- Growing middle class in emerging countries
- Fall in prices of cotton and synthetic fibres
- Substantial cotton stocks in China, where destocking is hampering demand on the global market
- High demand elasticity product
- Sales threatened by e-commerce
Change in oil, PET and cotton prices
(100 = October 2014)
Textile sales remain sluggish in North America and Western Europe. Company defaults have increased in the traditional textile segments in Western Europe. In all developed countries, traditional distribution channels are victims of the development of online sales. In emerging Asia, textile production remains hampered by China's decision to limit duty-free cotton imports since 2013. However, Chinese industrialists have been sourcing quality cotton from outside the country, which is driving up production costs.
The textile - clothing sector is marked by the increasing replacement of cotton with synthetic fibres (polyester, acrylic, viscose). Globally, cotton accounted for only one-third of textile consumption in 2015 versus one-half in 1994. Less costly, easy to mix with other fibres and with a limited impact on the environment compared with cotton, synthetic fibres concentrate technological progress in the textile sector. Furthermore, prices of polyethylene terephthalate (PET) and oil, from which it stems (chart), are correlated. In late 2016, whereas both oil prices and PET increased respectively by 26% and 10%, cotton prices increased substantially (+26%), accentuating even further the competitiveness of synthetic fibres relative to cotton.
Global cotton consumption is set to notch up by just 0.6% in 2016/17 (August/July) and by 1.2% in 2017/18. Consumption volumes remain far lower than the levels noted before the global financial crisis in 2008 (24m tonnes in 2015/2016 vs. 65.2m tonnes in 2007/2008).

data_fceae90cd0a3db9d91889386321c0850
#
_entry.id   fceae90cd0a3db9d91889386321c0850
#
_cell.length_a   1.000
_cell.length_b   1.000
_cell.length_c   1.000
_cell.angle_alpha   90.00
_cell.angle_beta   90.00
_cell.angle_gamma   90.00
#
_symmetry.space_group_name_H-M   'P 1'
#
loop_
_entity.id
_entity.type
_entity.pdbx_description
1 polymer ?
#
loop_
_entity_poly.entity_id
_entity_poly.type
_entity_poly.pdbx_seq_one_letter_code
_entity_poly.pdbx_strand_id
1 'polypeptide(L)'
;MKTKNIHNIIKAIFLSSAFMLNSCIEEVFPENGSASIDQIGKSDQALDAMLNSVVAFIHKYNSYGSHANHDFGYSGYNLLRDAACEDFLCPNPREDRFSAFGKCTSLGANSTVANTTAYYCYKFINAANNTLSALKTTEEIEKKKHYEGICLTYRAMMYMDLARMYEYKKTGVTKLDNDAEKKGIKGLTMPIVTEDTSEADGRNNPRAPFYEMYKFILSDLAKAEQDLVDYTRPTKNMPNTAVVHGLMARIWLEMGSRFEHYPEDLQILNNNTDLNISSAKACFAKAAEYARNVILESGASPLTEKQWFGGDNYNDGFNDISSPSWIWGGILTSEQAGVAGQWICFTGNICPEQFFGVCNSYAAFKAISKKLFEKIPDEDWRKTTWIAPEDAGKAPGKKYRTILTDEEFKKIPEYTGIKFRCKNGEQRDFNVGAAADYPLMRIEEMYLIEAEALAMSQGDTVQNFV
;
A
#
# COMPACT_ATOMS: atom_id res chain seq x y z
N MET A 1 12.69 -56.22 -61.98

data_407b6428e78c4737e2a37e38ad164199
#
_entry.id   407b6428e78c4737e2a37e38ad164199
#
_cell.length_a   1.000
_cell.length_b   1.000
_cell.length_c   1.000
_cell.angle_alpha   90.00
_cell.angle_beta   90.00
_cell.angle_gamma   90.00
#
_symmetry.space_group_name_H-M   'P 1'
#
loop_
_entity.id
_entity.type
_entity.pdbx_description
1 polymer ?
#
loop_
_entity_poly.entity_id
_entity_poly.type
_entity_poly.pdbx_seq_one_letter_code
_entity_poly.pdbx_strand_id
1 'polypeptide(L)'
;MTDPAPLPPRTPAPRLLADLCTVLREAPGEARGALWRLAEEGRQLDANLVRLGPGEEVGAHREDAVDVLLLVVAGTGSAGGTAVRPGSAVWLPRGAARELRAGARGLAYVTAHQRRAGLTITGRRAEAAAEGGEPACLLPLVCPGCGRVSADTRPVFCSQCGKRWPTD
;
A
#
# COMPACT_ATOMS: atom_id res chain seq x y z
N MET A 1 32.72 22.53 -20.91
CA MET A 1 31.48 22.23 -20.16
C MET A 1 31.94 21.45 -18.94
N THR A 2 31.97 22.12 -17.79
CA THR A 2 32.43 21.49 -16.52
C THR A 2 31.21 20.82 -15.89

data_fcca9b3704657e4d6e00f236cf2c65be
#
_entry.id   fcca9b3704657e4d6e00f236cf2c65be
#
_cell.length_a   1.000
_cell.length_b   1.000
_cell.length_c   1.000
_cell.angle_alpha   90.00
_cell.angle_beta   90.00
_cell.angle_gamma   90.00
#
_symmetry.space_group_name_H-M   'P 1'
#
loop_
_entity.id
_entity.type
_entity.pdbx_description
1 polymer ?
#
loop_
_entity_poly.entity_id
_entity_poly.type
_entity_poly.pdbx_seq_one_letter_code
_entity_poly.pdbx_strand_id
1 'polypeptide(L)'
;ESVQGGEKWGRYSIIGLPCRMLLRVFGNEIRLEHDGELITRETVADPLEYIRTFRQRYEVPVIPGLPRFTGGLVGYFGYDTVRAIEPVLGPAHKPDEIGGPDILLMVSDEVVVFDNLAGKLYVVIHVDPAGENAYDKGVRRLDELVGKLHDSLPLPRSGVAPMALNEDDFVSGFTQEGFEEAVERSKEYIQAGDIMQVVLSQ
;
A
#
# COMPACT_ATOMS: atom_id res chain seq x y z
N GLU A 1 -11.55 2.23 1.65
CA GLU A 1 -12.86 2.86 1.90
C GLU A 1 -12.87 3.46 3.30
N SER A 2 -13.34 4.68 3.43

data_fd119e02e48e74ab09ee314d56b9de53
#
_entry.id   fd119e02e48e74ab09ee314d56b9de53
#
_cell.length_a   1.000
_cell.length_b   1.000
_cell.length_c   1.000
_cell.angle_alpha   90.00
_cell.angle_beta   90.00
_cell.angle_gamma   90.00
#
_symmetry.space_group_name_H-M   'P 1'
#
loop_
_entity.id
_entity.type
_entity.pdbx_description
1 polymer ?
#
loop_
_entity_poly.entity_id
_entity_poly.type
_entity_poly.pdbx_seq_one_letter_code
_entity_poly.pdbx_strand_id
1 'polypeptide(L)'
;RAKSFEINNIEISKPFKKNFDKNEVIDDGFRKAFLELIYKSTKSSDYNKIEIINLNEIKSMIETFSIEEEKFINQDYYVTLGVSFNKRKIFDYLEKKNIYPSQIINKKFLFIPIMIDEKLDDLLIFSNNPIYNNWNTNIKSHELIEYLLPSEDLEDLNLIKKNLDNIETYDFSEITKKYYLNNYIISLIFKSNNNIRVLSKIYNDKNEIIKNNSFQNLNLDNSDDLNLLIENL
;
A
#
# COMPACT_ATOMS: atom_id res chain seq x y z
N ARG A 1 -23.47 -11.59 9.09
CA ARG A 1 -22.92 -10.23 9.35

In North America, textile consumption is expected to be affected by the sluggish growth in the United States. (+1.8% in 2017 according to Coface). The election of Donald Trump also causes serious uncertainties about consumption and investment in US.The decline is likely to be similar to that seen in 2016, when average growth in retail clothing sales was far lower than average growth over the year in 2015. This decline in in-store clothing demand is also affected by the sharp growth in demand for internet sales. In 2016 in the US, out of 100 clothing articles sold in the retail network, only 20 were actually sold in a physical stores (14 directly by internet and 66 in a physical store but influenced by internet). In 2011, almost half (49%) of clothing sales were exclusively sold in stores, according to Forrester Research.
The general situation seems to be even less favourable in the Eurozone where 9.8% of the active population was unemployed in Q3 2016. In 2017, an upturn in this figure should enable slightly better sales growth. In 2016, the level was slightly better than the average in 2015. However, while young consumers allocate more resources to textile, 20% of them were still unemployed in Q3 2016 (15-24 years).